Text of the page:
The board overseeing a mountain park near Atlanta with a giant carving of Confederate leaders voted Monday to relocate Confederate flags from a busy walking trail and create a museum exhibit that acknowledges the site’s connection to the Ku Klux Klan, reports the Associated Press.
The moves were part of an effort by the Stone Mountain Memorial Association to address criticism of the park’s Confederate legacy and shore up its finances. The chairman of the association’s board promised more changes.
“We’ve just taken our first step today to where we need to go,” the Rev. Abraham Mosley said at a news conference after the vote. Mosley, appointed by Gov. Brian Kemp last month, is the board’s first African American chairman.
The board did not address the carving at Monday’s meeting, but Mosley did not rule out changes to it in the future. Critics have called on the board to remove the colossal sculpture of Gen. Robert E. Lee, Confederate President Jefferson Davis, and Gen. Thomas J. “Stonewall” Jackson from the mountain’s northern face. Completed in 1972, it measures 190 feet (58 meters) across and 90 feet (27 meters) tall. It is the largest Confederate monument ever crafted and has special protection enshrined in Georgia law.
The changes approved Monday come amid a national reckoning on race that brought down dozens of Confederate monuments last year. Many of the Confederate monuments that are now controversial were erected in the early 1900s by groups composed of women and veterans. Some honor generals or soldiers; others bear inscriptions that critics say wrongly gloss over slavery as a reason for the Civil War or portray the Confederate cause as noble.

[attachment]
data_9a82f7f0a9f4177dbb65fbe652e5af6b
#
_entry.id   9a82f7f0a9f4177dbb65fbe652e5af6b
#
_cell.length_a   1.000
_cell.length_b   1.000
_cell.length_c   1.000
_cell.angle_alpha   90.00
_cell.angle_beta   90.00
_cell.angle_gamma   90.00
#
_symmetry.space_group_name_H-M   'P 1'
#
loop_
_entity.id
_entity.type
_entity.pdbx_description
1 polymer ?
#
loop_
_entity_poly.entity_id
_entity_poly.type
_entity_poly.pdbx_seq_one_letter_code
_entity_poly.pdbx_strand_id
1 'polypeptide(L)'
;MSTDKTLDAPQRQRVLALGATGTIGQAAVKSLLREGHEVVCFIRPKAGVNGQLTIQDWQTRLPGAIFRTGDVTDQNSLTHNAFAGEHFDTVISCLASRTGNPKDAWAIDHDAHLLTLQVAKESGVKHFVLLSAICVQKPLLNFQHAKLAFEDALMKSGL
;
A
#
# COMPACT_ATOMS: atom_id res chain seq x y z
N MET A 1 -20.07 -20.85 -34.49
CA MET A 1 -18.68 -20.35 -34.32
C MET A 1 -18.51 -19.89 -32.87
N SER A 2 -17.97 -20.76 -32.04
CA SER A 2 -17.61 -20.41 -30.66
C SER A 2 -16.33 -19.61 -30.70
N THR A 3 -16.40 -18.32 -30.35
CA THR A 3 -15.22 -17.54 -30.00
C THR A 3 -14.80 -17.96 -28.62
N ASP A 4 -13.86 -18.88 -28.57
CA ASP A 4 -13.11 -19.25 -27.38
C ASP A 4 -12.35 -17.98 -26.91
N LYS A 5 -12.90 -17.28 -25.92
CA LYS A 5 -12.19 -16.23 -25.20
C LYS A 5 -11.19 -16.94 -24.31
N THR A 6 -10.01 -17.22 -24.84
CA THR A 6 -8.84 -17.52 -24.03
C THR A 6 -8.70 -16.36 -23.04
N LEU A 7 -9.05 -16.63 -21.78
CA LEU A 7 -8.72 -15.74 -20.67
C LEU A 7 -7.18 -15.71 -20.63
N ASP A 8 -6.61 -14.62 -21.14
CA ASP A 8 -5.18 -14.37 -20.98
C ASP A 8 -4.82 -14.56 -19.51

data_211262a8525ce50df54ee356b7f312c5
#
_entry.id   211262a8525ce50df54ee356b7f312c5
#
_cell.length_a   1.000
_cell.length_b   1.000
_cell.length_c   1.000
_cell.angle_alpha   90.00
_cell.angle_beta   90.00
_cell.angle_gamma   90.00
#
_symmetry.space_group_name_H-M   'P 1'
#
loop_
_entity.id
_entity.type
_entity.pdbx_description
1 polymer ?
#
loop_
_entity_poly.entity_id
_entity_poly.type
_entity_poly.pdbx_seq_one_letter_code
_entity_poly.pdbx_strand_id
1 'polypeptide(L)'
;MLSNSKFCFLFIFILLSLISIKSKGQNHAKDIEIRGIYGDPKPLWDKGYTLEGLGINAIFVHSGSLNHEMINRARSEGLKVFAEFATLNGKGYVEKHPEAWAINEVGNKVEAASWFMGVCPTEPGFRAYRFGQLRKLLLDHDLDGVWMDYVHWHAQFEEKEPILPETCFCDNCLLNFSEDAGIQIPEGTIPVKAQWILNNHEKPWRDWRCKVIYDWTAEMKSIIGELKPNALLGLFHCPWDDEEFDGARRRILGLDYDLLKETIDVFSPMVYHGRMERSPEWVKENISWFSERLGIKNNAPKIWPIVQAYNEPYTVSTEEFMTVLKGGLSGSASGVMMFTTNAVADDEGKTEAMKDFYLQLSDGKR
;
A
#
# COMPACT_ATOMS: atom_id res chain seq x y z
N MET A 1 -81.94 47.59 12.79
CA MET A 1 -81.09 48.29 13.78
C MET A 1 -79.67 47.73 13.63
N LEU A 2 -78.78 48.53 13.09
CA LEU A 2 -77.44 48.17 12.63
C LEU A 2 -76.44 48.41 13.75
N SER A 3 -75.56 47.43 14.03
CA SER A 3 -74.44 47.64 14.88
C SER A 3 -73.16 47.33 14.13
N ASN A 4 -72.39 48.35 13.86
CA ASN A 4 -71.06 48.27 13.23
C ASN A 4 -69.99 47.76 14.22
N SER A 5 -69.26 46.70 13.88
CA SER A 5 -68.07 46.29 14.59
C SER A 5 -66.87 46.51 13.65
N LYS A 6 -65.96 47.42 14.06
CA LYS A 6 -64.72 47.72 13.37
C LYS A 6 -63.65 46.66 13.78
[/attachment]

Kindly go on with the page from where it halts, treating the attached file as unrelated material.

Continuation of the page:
Work on the Stone Mountain sculpture languished until the state bought the mountain and surrounding land in 1958 for a public park. Finishing the monument gained renewed urgency amid resistance from Georgia and other Southern states to the civil rights movement and efforts to end segregation.
Today, the park 15 miles (25 kilometers) northeast of downtown Atlanta markets itself as a family theme park rather than a monument to the Confederacy. It attracts large numbers of tourists and other visitors interested in hiking to the top of the mountain or walking the grounds. Still, it is replete with Confederate imagery.